If you have stock options that have vested, or will vest in 2010, you may be tempted to exercise these options in 2010 since the top US tax rate is 35%, rather than wait until 2011, when the top tax rate is potentially going to increase to 39.6% Conventional advisors say this might make sense, and in fact it does for many people.
However, if you are living in the Netherlands you need to consider some additional factors. Here are a few of them:
1) Do you have the “30% ruling”? Or did you have this during any of the vesting period? The interaction of stock options and the 30% rulings can be very complex, not least of all because the Dutch law keeps changing. Depending on how long you have lived in the Netherlands and/or if your company has made a deal with the Dutch tax authorities, your options may be taxed at grant, at vest, and/or at exercise under the various Dutch laws. This is too complex to go into here, but if this applies to you and the amount is significant, you should discuss with an advisor who understands this (in combination with the US laws).
2) Don’t have, and never had the “30% Ruling”? The bad news is you’ve been paying full Dutch tax just like most of the Dutch population. The good news is you probably have “excess” tax credits due to the top Dutch tax rate of 52% and the top US rate of 35% (for the last few years). If your stock options are going to be taxed on exercise for Dutch tax purposes, the fact that your US tax rate is going up may have little or no impact on your “worldwide ” taxes, it just means you will be able to use some more of those Dutch tax credits rather than watch them expire.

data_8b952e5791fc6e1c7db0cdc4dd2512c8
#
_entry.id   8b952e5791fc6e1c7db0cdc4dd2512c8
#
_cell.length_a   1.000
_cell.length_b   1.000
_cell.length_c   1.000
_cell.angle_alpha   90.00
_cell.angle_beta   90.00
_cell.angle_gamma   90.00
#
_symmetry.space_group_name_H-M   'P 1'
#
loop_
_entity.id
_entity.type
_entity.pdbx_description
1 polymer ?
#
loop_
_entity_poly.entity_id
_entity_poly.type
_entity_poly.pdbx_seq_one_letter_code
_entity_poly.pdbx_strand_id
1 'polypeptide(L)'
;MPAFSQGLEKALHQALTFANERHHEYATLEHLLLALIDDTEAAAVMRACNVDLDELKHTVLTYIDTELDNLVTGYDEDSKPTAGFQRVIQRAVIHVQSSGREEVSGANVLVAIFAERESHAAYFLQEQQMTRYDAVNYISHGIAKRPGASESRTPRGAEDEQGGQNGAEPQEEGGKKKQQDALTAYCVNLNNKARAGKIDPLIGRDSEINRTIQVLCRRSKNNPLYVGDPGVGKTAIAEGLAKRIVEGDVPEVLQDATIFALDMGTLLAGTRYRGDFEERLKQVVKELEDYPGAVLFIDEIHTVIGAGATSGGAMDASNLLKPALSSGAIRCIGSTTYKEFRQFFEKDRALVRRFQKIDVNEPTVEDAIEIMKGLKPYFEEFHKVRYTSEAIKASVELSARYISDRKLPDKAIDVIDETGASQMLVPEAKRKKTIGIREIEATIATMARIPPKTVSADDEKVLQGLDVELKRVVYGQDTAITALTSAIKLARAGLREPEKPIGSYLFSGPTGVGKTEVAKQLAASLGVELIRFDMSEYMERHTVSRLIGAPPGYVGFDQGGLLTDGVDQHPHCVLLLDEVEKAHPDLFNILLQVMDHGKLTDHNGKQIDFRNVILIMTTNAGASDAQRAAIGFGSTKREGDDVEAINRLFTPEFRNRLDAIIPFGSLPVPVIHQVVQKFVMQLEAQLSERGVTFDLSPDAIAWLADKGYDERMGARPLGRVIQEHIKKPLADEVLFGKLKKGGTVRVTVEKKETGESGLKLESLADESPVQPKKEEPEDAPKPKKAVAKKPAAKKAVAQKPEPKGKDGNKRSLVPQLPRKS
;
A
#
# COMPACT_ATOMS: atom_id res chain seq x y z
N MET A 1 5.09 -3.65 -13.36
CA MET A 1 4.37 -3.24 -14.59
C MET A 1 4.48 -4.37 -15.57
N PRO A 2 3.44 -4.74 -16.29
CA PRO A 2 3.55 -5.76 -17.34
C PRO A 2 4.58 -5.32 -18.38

3) Did you work in the US for a US employer during the vesting period (e.g. prior to moving to NL, or US workdays during NL residency)? If you worked in the US at all during the vesting period, and your options will be paid by or charged to a US employer, you may be able to allocate some of the income to the US and exempt this income from Dutch tax. If so, the lower US rates might help you, at least on this part of the income (potentially shifting income from the 52% tax bracket to the 35% tax bracket).
4) Did you live or work in the US (for any employer) after the grant of the options? You might be subject to state income tax on your stock options. Some states allocate the income using workdays from grant to exercise, others from grant to vest, others based on the dates of residency (whether working in the state or not). You can potentially end up paying 52% Dutch tax plus state tax on the income. For states like CA and NY that puts the total hit at over 60%!
These are just a fews thoughts on a rather complex issue. If this applies to you and the amounts are significant I would strongly advise getting qualified advice before exercising.